To this mixture is added 0.2-6%, by weight, of a chain terminator. Enough of the resulting THF-AO-chain terminator mixture is then added to the clay slurry to give a clay concentration of about 3-25%, preferably 5-20%, by weight, in the mixture. Illustrative of chain terminators which can be used are water, 1,4-butanediol, ethylene glycol, 1,6-hexanediol, trimethylolpropane, glycerine and pentaerythritol.

This reaction mass is then held at 40°-90° C., preferably 68°-80° C., with constant stirring, until a polymerizate having the desired molecular weight is obtained, as determined by periodic sampling and spectroscopic analysis. This ordinarily requires a reaction time of 10-240 minutes.

The clay is then separated from the reaction mass by filtration, decantation or centrifugation, and unreacted THF is separated from the mixture by distillation, leaving the THF/AO polymerizate behind.

The THF/AO polymerization is preferably run in a continuous fashion. When run this way, the same relative amounts of catalyst and reactants, and the same temperatures and reaction times are used as in the batch mode. A slurry of clay is first prepared in a 50-60%, by weight, solution of batch-prepared THF/AO polymerizate in THF. This slurry is stirred, heated to the reaction temperature and held there, with stirring, while a mixture of THF, AO and chain terminator, in the desired proportions, is slowly added to it. The clay catalyst can be held in the reaction zone by suitable filters or screens. After a suitable residence time, the product, a THF/AO polymerizate, is withdrawn from the reaction zone.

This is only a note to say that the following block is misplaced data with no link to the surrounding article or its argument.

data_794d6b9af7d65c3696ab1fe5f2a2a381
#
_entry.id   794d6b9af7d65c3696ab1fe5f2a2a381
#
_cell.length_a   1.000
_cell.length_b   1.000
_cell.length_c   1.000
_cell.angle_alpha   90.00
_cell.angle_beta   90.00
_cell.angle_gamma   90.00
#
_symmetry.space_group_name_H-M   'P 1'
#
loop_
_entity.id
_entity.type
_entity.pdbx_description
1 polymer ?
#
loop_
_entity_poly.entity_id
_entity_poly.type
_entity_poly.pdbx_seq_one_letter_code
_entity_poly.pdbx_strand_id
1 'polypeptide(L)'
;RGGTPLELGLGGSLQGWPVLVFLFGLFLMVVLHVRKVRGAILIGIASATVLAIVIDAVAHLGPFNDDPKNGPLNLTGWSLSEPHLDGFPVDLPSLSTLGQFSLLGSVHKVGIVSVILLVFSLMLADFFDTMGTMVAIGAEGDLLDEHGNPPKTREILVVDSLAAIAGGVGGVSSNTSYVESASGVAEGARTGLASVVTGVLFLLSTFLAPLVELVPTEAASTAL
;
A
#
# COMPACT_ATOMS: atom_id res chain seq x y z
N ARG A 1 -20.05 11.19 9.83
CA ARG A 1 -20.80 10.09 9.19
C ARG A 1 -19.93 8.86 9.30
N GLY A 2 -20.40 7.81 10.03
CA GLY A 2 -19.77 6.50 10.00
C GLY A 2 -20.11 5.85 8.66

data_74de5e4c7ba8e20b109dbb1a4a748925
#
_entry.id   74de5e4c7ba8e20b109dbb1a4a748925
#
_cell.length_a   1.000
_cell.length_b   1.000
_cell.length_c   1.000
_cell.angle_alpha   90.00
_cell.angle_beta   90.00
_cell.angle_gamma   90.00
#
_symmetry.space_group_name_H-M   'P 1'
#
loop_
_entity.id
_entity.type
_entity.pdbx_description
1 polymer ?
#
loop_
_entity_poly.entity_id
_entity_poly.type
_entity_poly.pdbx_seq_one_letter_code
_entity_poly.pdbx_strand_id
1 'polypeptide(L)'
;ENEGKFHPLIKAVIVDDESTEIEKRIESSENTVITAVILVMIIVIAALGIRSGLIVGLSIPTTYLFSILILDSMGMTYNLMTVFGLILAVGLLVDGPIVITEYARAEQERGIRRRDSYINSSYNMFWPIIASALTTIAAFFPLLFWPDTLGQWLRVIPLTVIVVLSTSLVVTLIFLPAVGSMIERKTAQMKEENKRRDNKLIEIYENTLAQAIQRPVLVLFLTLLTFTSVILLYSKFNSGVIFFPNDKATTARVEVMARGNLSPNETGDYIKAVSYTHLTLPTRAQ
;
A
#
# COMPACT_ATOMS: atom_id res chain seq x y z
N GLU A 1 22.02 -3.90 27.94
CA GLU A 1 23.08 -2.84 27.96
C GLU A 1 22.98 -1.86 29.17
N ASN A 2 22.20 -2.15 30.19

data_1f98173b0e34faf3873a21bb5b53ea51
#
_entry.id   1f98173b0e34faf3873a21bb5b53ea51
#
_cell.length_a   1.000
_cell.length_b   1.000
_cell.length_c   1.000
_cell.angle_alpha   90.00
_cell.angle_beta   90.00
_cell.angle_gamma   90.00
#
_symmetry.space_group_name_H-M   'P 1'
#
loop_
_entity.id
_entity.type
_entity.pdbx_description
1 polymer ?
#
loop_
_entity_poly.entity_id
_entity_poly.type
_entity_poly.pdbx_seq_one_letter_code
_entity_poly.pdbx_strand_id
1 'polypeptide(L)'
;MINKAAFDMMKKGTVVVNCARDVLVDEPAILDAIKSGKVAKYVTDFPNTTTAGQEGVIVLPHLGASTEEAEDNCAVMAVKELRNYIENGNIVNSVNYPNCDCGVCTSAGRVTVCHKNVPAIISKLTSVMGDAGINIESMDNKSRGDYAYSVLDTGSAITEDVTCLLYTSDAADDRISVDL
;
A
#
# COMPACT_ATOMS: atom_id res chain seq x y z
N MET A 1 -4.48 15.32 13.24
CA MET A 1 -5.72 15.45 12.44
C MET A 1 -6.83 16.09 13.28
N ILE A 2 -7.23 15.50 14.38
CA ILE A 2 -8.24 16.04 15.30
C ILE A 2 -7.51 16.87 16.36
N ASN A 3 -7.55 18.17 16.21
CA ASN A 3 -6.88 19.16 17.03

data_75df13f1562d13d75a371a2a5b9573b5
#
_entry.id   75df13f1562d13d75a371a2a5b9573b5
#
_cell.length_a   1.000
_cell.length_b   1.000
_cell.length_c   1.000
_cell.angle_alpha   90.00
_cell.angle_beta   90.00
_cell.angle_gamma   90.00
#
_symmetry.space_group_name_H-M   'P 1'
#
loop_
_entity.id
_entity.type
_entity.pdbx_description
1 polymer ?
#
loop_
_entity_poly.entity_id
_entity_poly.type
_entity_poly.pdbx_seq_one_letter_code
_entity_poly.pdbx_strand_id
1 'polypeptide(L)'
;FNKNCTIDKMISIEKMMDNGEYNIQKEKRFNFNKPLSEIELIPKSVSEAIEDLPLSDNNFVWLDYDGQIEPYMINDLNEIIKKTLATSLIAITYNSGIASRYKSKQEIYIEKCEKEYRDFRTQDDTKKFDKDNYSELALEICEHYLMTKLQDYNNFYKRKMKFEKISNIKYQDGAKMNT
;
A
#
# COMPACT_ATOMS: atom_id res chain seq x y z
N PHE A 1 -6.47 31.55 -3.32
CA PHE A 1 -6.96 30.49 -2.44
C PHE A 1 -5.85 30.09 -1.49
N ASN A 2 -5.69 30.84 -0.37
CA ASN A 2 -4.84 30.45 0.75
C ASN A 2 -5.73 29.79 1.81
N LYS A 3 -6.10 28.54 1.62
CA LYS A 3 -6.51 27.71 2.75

While the clay catalysts of the invention will confer their greatest benefits when used to catalyze the polymerization of THF and AO, they can also be used to catalyze any reaction normally catalyzed by montmorillonite clay, e.g., the reaction of methanol and isobutylene to form methyl-t. butyl ether.

EXAMPLES

In the following examples, all parts are by weight.

EXAMPLE 1 --Best Mode

Ten parts of granular Volclay KWW, U.S. Sieve -10 +35, was held at 500° C. for 3 hours. The clay was then cooled to ambient temperature and immersed in THF at 20°-22° C. for 16 hours. At the end of the immersion period, the clay was separated from the THF by vacuum filtration to give a light-colored, free-flowing granular product.

This product was added to 30 parts of 20% hydrochloric acid and stirred gently for 3 hours at 60°-80° C. The slurry was then cooled to ambient temperature, allowed to settle, and the acid decanted.

The clay was then added to 30 parts of deionized water, stirred gently for about 10 minutes, and the water decanted. This washing step was repeated until the water effluent gave no precipitate when tested with silver nitrate solution.

The clay was then dried at 100° C. for 5 hours, and was ready for use as a catalyst.

EXAMPLE 2

(1) Into a reactor having a reflux condensor and an overflow tube were placed 150 parts of the clay catalyst of Example 1.

(2) Seven hundred fifty parts of a 56% solution of batch-prepared THF/ethylene oxide polymerizate in THF were prepared according to the previous description.

(3) The solution of (2) was added to the reactor of (1), and the resulting slurry was heated to and held at 70° C., with stirring.

(4) A feed soluton containing

ethylene oxide:1320 parts

water:99 parts

THF:5180 parts

was added to the slurry of (3), with gentle stirring, at the rate of 18-20 parts per minute.

The polymerizate product was recovered from the reactor as overflow at the rate of 18-20 parts per minute. The THF/ethylene oxide copolymer in the polymerizate contained 49 mol percent of ethylene oxide units.

INDUSTRIAL APPLICABILITY

The THF/AO polymers produced by processes using the clays of the invention as catalysts can be used to prepared polyurethanes according to methods well known in the art.